WEEK COMMENCING 21 JANUARY 2024

Hi

I really don’t know where the weeks go! They just get shorter – and so do the weekends! Here we are again, with another Newsletter.

A sincere thank you to everyone who left a Google review for us over the last week – even the 1 star one. All feedback is welcome.
And talking of which – how many of you download the PDF version of the Newsletter every week? I’m not able to track this, so I don’t know how many of you bother. Should we drop it? Let me know.

So, we’re onto the questions for this week. The first one came up twice this week (can I count it as two??). I know it’s been covered previously, but it’s obviously still something people are unsure of.

It’s about the waxes used on the C Wheel of the Buffing Wheel Kit; is a separate wheel required for each type of wax? Remembering that it can be used for buffing Carnauba Wax and Microcrystalline Wax (the latter in stick or paste form). I wish I could say yes, it would double our sales of the wheels, but the real answer is that the same wheel can be used for both waxes.
Always be careful not to apply too much of the Microcrystalline, but other than that there’s no problem. As I always say, waxes are pretty friendly and don’t mind sharing the wheel!

Another returning question asked if it is possible to add our Spirit Stains to polyurethane varnish. The answer here is that the Spirit Stain can be used to tint many different products, including a traditional (oil-based) polyurethane varnish, plus our Cellulose Sanding Sealer, Melamine Lacquer, most of our oils, and, to a lesser extent, the water-based products too. We’d usually say up to about 10% of stain can be added.

Water-based finishes will only usually tolerate small amounts of other additives going into them, so generally a maximum of 5% is suggested.

Last but not least this week, we were asked about the water-resistance of our Melamine Lacquer, and about getting the best out of it.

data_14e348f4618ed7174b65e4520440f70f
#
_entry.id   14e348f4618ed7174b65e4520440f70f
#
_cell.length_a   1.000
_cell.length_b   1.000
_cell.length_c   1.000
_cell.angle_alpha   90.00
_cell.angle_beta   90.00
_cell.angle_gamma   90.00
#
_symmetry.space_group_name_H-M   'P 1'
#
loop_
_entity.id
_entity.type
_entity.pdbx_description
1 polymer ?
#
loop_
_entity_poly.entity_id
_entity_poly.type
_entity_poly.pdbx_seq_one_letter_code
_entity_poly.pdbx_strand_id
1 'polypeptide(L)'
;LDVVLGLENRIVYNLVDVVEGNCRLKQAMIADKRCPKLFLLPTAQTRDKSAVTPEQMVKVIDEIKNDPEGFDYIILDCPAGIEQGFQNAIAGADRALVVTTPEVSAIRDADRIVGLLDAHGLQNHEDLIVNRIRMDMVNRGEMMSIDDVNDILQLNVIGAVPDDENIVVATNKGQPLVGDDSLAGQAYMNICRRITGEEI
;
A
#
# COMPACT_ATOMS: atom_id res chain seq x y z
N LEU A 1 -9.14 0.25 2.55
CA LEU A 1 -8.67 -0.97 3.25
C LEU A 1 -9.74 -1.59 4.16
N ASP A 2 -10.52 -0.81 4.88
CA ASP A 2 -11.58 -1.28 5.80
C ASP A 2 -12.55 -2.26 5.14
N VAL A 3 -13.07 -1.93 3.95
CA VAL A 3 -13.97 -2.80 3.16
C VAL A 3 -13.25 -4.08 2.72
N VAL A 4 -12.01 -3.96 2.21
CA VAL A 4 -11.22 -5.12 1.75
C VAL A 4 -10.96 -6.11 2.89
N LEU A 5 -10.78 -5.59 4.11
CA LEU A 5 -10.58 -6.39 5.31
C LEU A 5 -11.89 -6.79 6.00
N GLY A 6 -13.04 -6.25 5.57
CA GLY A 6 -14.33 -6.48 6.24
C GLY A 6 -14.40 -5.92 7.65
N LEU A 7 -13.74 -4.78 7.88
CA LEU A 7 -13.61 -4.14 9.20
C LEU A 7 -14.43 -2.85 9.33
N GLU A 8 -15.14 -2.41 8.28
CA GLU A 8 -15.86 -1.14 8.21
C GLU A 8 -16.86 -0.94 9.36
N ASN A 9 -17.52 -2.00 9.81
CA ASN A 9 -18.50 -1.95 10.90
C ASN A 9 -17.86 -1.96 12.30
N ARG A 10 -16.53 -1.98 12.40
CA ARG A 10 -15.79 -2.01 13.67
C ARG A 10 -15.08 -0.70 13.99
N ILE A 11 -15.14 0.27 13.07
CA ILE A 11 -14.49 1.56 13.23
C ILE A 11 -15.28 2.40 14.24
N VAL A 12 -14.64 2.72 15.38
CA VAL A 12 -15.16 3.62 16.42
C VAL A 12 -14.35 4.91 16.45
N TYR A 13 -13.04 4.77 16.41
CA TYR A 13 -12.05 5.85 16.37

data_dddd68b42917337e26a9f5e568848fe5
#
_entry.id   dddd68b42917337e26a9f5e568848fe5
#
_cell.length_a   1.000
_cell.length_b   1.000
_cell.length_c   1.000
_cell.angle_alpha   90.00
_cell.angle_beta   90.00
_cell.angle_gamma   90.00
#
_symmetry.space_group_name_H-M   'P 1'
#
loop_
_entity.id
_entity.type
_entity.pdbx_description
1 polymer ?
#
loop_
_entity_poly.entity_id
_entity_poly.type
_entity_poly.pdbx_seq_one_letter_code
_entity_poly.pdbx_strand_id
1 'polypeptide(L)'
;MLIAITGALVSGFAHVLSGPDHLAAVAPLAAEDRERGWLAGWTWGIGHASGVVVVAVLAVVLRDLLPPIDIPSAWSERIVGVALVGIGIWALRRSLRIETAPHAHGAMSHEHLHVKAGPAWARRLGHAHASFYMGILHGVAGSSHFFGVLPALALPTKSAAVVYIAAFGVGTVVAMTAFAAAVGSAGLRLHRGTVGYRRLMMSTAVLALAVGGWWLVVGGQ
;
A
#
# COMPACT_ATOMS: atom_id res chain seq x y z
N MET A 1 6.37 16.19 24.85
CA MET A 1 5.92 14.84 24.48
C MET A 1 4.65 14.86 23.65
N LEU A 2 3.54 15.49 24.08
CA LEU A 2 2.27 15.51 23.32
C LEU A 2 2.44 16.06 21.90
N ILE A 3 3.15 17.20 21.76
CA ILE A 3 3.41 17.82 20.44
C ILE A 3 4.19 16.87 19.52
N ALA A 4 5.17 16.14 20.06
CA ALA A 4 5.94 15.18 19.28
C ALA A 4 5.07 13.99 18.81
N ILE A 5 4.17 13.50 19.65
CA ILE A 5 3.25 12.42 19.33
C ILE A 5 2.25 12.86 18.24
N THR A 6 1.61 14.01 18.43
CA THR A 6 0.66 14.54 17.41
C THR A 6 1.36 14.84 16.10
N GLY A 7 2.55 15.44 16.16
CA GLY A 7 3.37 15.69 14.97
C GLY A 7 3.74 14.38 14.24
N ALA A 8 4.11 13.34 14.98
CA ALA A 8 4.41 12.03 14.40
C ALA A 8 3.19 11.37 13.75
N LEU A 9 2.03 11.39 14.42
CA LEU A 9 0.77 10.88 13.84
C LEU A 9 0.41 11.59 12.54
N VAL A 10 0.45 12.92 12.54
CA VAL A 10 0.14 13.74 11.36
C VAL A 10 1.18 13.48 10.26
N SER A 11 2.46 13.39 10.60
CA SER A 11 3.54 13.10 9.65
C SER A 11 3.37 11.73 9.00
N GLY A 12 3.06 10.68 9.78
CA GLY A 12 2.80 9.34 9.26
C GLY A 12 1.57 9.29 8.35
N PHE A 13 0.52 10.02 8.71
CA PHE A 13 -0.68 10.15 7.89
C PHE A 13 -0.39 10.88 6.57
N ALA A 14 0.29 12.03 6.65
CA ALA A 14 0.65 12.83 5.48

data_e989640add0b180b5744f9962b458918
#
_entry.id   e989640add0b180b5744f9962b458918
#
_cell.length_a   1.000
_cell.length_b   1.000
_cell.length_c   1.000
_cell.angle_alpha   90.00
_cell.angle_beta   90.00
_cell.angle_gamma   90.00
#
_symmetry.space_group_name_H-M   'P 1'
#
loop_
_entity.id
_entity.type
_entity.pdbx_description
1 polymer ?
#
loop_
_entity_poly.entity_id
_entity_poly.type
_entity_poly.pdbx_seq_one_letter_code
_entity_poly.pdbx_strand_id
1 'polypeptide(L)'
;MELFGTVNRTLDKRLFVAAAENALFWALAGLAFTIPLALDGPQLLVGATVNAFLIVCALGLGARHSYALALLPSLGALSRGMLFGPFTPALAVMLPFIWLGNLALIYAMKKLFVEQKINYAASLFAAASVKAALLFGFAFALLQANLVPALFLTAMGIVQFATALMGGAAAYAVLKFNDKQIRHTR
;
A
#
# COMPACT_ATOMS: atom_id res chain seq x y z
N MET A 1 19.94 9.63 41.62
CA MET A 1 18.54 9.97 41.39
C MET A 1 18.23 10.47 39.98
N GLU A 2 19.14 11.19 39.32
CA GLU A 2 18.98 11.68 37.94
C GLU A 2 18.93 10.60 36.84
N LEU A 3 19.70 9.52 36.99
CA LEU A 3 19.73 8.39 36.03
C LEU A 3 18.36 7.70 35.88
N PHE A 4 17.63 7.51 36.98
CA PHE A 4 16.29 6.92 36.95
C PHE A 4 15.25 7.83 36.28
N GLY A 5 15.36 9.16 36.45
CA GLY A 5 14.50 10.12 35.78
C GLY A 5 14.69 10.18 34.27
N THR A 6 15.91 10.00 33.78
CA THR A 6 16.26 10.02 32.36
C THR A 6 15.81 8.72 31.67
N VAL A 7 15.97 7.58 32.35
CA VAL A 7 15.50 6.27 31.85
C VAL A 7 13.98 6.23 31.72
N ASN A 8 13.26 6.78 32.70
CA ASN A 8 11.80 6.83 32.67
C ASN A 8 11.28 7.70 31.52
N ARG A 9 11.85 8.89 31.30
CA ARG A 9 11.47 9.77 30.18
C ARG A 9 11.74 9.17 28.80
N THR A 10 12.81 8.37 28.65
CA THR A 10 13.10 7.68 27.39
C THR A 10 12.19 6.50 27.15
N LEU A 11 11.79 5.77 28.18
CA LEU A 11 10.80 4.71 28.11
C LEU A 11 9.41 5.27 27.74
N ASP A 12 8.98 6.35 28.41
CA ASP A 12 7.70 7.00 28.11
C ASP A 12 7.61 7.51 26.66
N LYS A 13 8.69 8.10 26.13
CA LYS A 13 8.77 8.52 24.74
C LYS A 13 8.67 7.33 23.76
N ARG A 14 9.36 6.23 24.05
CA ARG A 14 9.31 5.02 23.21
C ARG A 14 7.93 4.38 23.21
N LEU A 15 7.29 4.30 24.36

Firstly, it’s important to say that this lacquer chemically cures after it has been applied. Although the product is dry to the touch, this curing process is still taking place. We’d recommend allowing at least seven days before subjecting it to moisture or heat. (It’s fine before that if heat and water aren’t factors).

Secondly, water-resistance is fairly subjective. And because of the huge number of variable factors involved, it is impossible to quantify.

We’d expect, in ideal conditions, and after allowing at least a week for the lacquer to cure, that water splashed onto a lacquered surface and wiped away within a couple of hours should not damage the coating.

Depending on the water, it may leave a small mark, which should polish away easily enough.

We’d expect the same to be true for all of our lacquers.

And that’s everything for this week, but I’ll be back again next week with more of this.
Whilst we’re not in danger of reaching capacity just yet, tickets for the Woodturning Weekender are still being snapped up, so don’t leave it too late. We understand that it can be difficult to make a commitment quite so far in advance, but that clock is ticking! We’ll be sending out a lot more information soon, so if you’re on the fence, make sure you sign up for our bulletins via the Woodturning Weekender website.

See you next week

Terry